Myth vs. Reality: What Is Being an Accountant Really Like?


The world is full of misconceptions about careers. Whether it’s superhuman police officers, nurses whose only responsibility is to serve doctors or corrections officers being surrounded by violent killers at all times. It’s easy for those who’ve never spent a day in a career to make assumptions that wildly differ from reality, and that's no different for jobs that deal with money

While accounting isn’t typically portrayed in media in a bombastic or over-the-top light, there are still plenty of things the uninitiated tend to get wrong about the job. We’re here to help clear up some of the confusion.

What is accounting like? 7 Myths and misconceptions explained

We asked seasoned accountants to share some of the most common misconceptions the public has about the field and help set the record straight. Let their insight give an inside look into what being an accountant is really like.

1. Accountants are all math whizzes

“[People] immediately think I must absolutely love math and I’m great with numbers,” says Ben Watson, CPA and DollarSprout personal finance expert. “While I enjoy math, I still let Microsoft Excel® do most of the heavy lifting.”

Don’t get us wrong—numerical literacy is still an important part of the job. But many seem to get the impression that accountants possess some form of rare genius and like to spend their free time completing Advanced Calculus assignments. Some accountants may find that appealing, but the idea that the math behind most accounting work is exceedingly complex is fiction. In most cases, addition, subtraction, multiplication and division will get the job done, and "artificial intelligence" and automation helps take care of the more tedious calculations.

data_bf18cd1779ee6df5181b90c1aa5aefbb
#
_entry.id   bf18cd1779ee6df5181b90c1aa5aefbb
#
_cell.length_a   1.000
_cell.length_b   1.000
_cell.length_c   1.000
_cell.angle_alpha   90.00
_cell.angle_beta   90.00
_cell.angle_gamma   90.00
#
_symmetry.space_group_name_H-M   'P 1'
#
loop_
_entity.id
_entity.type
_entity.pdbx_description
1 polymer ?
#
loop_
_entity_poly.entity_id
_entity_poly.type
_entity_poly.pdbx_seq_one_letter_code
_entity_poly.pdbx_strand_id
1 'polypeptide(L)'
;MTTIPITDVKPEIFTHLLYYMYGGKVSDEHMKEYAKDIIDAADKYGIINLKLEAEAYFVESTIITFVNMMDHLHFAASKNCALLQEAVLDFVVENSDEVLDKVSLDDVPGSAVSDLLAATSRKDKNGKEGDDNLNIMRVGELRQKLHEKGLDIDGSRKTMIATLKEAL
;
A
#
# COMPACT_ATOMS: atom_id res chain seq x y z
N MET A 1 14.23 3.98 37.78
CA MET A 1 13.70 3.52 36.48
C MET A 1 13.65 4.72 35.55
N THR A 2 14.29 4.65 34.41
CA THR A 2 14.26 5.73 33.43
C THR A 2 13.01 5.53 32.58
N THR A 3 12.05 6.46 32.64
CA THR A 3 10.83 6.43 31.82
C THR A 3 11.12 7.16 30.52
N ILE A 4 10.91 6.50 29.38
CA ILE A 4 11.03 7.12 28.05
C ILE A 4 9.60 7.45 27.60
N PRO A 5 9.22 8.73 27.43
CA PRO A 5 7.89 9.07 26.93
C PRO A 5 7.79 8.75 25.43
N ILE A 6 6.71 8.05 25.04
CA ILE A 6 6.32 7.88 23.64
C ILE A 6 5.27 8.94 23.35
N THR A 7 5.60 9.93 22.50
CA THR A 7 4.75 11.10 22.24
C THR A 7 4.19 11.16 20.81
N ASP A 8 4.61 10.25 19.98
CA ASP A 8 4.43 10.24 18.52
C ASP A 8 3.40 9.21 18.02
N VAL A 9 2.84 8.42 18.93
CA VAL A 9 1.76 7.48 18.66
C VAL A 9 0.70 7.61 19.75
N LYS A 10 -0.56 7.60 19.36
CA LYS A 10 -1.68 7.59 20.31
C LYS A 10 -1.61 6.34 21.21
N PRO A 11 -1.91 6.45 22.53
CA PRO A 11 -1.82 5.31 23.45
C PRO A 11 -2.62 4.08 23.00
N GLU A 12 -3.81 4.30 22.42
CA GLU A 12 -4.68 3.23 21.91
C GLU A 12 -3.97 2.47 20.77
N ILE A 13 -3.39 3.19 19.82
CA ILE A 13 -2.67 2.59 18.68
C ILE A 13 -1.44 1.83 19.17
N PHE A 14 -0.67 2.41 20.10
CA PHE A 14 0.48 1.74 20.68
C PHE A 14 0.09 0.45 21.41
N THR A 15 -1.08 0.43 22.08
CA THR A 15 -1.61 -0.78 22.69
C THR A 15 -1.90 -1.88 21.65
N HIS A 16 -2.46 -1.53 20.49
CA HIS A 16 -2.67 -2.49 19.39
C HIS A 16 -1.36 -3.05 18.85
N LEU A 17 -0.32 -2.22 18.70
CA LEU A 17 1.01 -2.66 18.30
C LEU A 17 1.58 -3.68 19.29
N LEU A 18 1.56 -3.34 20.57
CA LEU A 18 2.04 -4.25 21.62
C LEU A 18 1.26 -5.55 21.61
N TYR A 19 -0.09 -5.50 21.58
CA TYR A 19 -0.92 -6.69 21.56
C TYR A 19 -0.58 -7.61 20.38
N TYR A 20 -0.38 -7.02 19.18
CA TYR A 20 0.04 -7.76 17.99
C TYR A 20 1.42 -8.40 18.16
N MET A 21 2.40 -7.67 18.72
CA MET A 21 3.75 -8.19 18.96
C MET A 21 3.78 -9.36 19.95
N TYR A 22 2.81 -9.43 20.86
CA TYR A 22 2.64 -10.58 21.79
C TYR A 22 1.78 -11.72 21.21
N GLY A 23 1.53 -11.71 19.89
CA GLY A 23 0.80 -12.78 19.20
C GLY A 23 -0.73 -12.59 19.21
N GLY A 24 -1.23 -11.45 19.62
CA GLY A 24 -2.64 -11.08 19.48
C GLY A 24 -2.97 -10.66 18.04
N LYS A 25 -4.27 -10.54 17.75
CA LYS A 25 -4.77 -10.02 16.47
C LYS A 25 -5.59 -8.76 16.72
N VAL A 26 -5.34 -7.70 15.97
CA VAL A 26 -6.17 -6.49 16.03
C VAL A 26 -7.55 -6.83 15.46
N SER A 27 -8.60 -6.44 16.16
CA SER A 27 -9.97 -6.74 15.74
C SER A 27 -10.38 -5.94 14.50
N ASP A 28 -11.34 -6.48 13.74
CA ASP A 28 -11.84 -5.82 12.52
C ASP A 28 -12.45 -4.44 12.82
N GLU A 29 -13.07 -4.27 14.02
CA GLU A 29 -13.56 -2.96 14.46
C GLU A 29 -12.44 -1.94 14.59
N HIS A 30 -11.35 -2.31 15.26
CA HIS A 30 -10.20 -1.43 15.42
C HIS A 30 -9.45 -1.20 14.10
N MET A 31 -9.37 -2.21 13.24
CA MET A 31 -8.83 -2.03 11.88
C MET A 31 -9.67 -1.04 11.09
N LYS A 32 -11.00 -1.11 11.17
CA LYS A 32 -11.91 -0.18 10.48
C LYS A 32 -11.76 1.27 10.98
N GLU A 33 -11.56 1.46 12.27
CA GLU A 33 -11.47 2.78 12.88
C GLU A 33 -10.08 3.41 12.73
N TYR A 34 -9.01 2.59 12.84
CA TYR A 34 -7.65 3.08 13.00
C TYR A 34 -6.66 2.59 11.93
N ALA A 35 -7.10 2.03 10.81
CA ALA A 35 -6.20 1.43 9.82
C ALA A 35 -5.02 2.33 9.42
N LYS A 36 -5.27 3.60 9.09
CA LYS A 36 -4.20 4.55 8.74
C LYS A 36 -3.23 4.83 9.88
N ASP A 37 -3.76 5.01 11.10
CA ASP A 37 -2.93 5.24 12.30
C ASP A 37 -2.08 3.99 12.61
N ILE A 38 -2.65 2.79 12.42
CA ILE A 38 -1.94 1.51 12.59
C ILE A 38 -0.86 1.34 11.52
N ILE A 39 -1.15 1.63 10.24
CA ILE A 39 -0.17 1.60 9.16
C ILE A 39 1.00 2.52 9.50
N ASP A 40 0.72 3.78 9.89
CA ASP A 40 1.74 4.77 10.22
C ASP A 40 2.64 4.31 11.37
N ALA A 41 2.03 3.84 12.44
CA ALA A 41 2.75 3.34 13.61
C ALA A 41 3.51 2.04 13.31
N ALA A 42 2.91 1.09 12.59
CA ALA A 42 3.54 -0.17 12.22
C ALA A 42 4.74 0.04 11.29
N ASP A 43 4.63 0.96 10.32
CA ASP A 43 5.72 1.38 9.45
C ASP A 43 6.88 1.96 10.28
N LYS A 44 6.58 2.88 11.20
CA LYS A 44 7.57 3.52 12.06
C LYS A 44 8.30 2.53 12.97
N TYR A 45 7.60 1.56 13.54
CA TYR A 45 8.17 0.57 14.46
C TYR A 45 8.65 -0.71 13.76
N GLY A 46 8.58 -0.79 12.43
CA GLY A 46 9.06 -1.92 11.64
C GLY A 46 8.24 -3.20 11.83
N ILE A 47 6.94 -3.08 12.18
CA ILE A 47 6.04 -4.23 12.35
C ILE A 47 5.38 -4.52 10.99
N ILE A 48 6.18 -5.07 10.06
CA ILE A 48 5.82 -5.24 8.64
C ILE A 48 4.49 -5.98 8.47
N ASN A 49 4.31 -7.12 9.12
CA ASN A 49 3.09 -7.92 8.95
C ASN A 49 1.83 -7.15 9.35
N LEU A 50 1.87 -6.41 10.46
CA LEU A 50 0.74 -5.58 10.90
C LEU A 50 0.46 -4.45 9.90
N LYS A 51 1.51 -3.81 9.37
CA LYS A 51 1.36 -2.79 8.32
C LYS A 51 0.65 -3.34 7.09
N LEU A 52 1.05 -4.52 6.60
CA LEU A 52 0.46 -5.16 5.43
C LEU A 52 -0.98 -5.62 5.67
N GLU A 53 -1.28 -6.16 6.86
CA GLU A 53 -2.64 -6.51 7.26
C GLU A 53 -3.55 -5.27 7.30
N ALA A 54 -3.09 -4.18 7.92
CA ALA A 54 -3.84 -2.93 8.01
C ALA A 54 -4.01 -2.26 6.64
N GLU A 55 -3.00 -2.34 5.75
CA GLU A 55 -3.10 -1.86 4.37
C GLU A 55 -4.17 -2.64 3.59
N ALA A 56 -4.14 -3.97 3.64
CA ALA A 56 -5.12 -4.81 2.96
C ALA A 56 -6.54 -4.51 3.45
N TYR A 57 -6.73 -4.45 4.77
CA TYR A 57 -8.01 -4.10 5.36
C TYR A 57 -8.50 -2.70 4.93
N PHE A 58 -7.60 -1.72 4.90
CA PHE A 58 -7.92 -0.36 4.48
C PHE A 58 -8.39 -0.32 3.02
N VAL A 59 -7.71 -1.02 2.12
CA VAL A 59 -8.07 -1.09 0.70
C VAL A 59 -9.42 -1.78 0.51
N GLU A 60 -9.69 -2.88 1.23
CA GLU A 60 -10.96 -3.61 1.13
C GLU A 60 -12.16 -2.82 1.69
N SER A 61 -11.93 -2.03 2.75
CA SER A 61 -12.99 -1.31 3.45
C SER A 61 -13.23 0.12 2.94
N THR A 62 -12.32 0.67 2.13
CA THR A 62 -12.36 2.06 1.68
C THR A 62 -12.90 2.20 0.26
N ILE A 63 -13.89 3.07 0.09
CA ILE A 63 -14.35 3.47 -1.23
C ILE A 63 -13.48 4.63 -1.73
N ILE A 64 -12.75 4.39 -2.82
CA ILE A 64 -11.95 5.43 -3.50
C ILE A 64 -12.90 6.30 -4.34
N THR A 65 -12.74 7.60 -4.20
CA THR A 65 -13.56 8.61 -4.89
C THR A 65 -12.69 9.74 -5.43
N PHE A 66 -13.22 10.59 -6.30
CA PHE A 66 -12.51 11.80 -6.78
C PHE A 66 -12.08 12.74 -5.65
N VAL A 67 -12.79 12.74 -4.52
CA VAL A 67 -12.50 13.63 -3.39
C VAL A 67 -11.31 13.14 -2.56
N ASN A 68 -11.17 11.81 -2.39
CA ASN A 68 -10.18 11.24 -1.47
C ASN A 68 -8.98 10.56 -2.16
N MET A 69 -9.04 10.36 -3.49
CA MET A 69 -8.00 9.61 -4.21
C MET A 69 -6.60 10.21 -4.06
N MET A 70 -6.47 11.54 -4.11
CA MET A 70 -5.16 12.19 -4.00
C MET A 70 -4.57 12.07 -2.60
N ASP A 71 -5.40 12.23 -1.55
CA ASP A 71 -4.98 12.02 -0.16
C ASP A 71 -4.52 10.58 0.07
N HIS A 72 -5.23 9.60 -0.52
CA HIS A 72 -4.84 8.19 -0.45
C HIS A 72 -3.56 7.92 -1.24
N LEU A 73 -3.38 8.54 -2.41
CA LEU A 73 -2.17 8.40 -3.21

2. Accountants love to provide free tax advice

Many accountants spend long hours navigating complex tax arrangements and seeking ways for their clients to legally maximize their profits. So of course they’d love to spend their free time taking a peek at your relatively simple W-2s and receipts, right? You can probably see where this is going, but this is a terrible assumption to make. There’s a reason accountants get paid for the work they do—they’re not digging into the minutiae of the U.S. tax code just for fun.

And even if you do know an accountant kind enough to hear you out, there’s no guarantee they’ll be able to immediately help with information just off the top of their heads. 

“Similar to how a doctor might be immediately asked their opinion on a discolored mole, I get a lot of immediate requests for tax advice,” Watson says. “While I do know a lot about taxes, I only specialize in specific areas since the topic is so vast.”

3. Being an accountant is boring

In terms of excitement, accounting might not compare with being a fighter pilot, but it’s not fair to assume accountants are bored to tears on a regular basis. Like any line of work, there are parts that can be a little dull or monotonous, but other aspects can be downright interesting. This is particularly true for accountants who’ve climbed into leadership positions.

“[People] often don’t understand that the accounting and finance person becomes a strategic partner,” says Bob Prather, general manager of accounting and finance at Lucas Group.

Accountants have an incredible vantage point into their clients’ business operations—they see where the money is coming and going and can learn a substantial amount about what goes into running a profitable business.

“When you get to the good part of accounting you are dealing more with people, processes and business partnership,” Prather explains.

4. Accounting work is rigid

Given the generally buttoned-up and structured nature of parts of their work, you might be inclined to believe accounting is essentially “paint by numbers” with little variation in how scenarios are resolved.